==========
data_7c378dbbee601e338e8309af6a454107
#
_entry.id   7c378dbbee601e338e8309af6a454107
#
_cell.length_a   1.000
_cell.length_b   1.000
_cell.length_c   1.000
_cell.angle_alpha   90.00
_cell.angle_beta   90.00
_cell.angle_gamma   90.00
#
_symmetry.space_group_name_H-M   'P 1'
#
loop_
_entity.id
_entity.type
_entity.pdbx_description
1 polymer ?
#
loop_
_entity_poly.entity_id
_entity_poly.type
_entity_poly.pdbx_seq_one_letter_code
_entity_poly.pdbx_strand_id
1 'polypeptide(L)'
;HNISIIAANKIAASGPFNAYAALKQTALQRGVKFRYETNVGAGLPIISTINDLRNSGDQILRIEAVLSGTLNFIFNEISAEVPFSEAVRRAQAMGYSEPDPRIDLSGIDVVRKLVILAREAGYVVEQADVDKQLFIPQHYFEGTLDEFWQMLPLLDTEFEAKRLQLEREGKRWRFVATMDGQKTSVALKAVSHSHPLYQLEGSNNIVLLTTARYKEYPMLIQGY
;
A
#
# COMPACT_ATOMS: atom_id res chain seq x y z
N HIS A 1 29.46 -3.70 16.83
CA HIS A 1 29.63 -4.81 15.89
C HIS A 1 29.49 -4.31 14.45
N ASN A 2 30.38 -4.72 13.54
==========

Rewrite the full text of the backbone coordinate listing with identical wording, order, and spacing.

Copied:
data_7c378dbbee601e338e8309af6a454107
#
_entry.id   7c378dbbee601e338e8309af6a454107
#
_cell.length_a   1.000
_cell.length_b   1.000
_cell.length_c   1.000
_cell.angle_alpha   90.00
_cell.angle_beta   90.00
_cell.angle_gamma   90.00
#
_symmetry.space_group_name_H-M   'P 1'
#
loop_
_entity.id
_entity.type
_entity.pdbx_description
1 polymer ?
#
loop_
_entity_poly.entity_id
_entity_poly.type
_entity_poly.pdbx_seq_one_letter_code
_entity_poly.pdbx_strand_id
1 'polypeptide(L)'
;HNISIIAANKIAASGPFNAYAALKQTALQRGVKFRYETNVGAGLPIISTINDLRNSGDQILRIEAVLSGTLNFIFNEISAEVPFSEAVRRAQAMGYSEPDPRIDLSGIDVVRKLVILAREAGYVVEQADVDKQLFIPQHYFEGTLDEFWQMLPLLDTEFEAKRLQLEREGKRWRFVATMDGQKTSVALKAVSHSHPLYQLEGSNNIVLLTTARYKEYPMLIQGY
;
A
#
# COMPACT_ATOMS: atom_id res chain seq x y z
N HIS A 1 29.46 -3.70 16.83
CA HIS A 1 29.63 -4.81 15.89
C HIS A 1 29.49 -4.31 14.45
N ASN A 2 30.38 -4.72 13.54